Advertisers Can Now Reach Facebook Users by Their Most Recent Activities

Facebook just gave advertisers another benefit. Advertisers Can Now Reach Facebook Users by Their Most Recent Activities

Here is how it works. Up until this week, advertisers can target Facebook users
who took “Open Graph” actions no earlier than within 2 weeks. With today’s announcement, advertisers can now specify a shorter period.

For example, a site selling concert tickets can reach users who “listened” to a particular song within the last “3 days” instead of settling for the previous limit of “2 weeks”.

Why did Facebook introduce this feature? Simple. Recent memory increases chances of a visitor making a purchase. People have a higher propensity to purchase something that is fresh in their memories.

If you are a business that wants to take advantage of this new benefit offered by Facebook, please consult with a Facebook Ads API provider. AppAddictive is one of the approved Facebook Ads API providers. This benefit is available only with with the “target specifications” feature of Facebook, that only Facebook Ads API developers have access to.

We at AppAddictive, are very much keen to use this benefit with our existing clients. We are also constantly looking for new clients to add to our portfolio.

In fact, we are giving a client in the Retail Industry space an incentive to try this new feature. Just fill out the form on the right and we will contact you.

Mobile iOS App Developers: Here’s Why You Must Use Facebook’s Native Share Dialog!

iOS app developers looking to maximize their referral channels can take advantage of Facebook's “Native Share Dialog” that makes it as easy as inserting a single line of code to their existing apps to take advantage of this viral sharing channel.

Introduced early this week, Facebook announced the availability of this feature (which you can read about here). The AppAddictive team caught a glimpse of this technology during Facebook's invite-only event for mobile app developers held last April.

What exactly is this “Native Share Dialog” and what does it mean for developers and their users? If a user is logged on in their native Facebook App, in this case the iOS version (Android to come soon), other apps (and websites) that would like to share items on their respective users' timelines will no longer be required to log-in. This more or less mimics the ubiquity of the Like button embedded on other websites, making your Facebook experience seamless. The same applies for native mobile apps through the introduction of the “Native Share Dialog”

Facebook reported last May that they currently have over 751 million Active mobile users, and it's quite natural for the company to introduce new innovations like these.

According to Facebook, “The Share Dialog offers a lightweight and consistent way to enable sharing from your apps. People now have the option to share activity from apps through this dialog without needing to login to Facebook first. This eliminates 1 – 3 extra steps required for login when sharing via the feed dialog.

The Share Dialog further improves upon the iOS6 share sheet by adding support for publishing Open Graph actions to make it easier for people to tell their stories on mobile. In addition, people can now tag friends and share where they are enabling them to share in a more meaningful and engaging way, while helping even more people connect with your app.”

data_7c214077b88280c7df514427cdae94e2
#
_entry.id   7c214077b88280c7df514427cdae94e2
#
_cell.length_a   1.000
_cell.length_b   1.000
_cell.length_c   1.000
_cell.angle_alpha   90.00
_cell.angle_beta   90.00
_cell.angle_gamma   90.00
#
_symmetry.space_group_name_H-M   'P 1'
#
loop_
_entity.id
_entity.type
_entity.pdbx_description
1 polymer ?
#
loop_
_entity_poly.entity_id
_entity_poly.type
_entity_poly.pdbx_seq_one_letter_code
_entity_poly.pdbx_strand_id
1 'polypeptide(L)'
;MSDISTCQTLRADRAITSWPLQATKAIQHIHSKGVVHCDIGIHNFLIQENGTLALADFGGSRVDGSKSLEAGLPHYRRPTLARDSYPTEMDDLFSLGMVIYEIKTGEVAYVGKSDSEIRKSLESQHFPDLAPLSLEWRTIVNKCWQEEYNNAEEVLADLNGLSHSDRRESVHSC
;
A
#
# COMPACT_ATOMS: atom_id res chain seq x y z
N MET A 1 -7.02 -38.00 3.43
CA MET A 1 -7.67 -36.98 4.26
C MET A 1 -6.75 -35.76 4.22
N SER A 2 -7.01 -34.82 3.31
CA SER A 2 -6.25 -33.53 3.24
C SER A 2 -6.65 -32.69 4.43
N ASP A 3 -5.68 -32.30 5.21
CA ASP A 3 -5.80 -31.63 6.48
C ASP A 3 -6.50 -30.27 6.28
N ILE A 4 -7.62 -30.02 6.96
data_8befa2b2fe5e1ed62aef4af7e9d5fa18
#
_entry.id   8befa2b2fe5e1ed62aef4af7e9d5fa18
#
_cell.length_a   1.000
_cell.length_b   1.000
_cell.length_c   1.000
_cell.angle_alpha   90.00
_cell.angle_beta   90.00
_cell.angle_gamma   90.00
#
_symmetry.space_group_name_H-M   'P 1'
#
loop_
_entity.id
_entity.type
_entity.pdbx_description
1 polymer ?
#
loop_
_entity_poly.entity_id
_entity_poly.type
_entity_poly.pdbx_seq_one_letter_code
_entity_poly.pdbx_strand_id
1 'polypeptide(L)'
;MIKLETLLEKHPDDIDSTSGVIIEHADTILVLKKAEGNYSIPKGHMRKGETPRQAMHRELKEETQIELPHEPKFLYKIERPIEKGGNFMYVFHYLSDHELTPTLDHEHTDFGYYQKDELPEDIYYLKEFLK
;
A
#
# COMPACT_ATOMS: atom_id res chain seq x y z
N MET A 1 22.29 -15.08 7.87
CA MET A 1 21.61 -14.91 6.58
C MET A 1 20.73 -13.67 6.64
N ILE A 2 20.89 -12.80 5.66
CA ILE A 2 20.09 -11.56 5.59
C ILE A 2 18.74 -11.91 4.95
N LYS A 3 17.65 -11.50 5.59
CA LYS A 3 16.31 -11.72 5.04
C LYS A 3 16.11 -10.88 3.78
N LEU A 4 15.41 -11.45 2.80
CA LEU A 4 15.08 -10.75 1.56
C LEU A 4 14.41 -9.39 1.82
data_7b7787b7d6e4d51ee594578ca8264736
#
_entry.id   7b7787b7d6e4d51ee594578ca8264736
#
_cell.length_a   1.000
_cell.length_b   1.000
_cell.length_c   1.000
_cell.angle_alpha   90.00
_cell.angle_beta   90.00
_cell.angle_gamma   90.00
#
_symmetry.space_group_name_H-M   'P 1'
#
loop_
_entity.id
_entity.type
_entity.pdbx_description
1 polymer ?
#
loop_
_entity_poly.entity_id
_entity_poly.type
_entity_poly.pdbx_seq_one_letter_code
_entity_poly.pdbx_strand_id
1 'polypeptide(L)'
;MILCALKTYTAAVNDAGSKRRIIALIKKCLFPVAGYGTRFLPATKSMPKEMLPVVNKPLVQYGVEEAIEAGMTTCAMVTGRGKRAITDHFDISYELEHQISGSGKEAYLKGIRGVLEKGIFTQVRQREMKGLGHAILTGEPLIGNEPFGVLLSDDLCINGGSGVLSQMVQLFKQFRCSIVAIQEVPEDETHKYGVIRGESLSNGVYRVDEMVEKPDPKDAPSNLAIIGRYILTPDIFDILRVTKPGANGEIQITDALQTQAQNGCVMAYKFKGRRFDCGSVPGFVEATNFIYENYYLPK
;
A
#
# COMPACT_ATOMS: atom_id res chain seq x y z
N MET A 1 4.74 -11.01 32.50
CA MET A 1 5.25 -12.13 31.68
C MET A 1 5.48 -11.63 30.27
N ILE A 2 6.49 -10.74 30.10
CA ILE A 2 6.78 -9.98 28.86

Pretty neat isn't it?

When we started AppAddictive, building tools for brand marketers as early as 2007, we took advantage of all these new features right after Facebook rolls them out. We've been fairly eager to try these things, and one of our apps eventually had a monthly active user base of 10 million users. And this was before AppAddictive became a “formal startup” – we were just doing this on weekends as a hobbyist!

If we were to do it again as a developer, we'd certainly build a mobile app and take advantage of Facebook's mobile users.

Google Analytics’ New Tool, “Customer-journey-to-online-purchase”

Attribution remains to be a subject of interest in the world of Search and Social Marketing. Having discussed this topic with our partners, the verdict is still out on which framework the industry should adapt when faced with this question.

Recently, the fine folks from the Google Analytics team introduced a new report called “The Customer Journey to Online Purchase”. You can find out more about their findings here.

Marketing professionals and marketing students are well aware of the marketing funnel to purchase, most usually called AIDA. AIDA is an acronym used in marketing and advertising that describes a common list of events that may occur when a consumer engages with an advertisement. A stands for Awareness (attract the customer’s attention of the product), I stands for Interest (raise consumer interest of the product) , D stands for Desire (convince the customer that they want the product) and A stands for Action (e.g. lead consumers to purchase the product). AIDA was invented by American marketer and advertiser E. St. Elmo Lewis back in 1898.

Google uses the same marketing funnel, but they call it ACID. A stands for Awareness, C stands for Consideration, I stands for Intent and D stands for Decision. The “Customer Journey to Online Purchase” attempts to match the common list of events that may occur when a consumer engages with a specific online advertisement identified by seven different sources (Display, Social, Email, Paid Search or SEM, Organic Search or SEO, Referral, Direct or Other Paid)

The Google report presents a pretty clear perspective on how a series of interactions with your brand can  lead to an online purchase. We all know for a fact that it’s out there – we just need the right lens.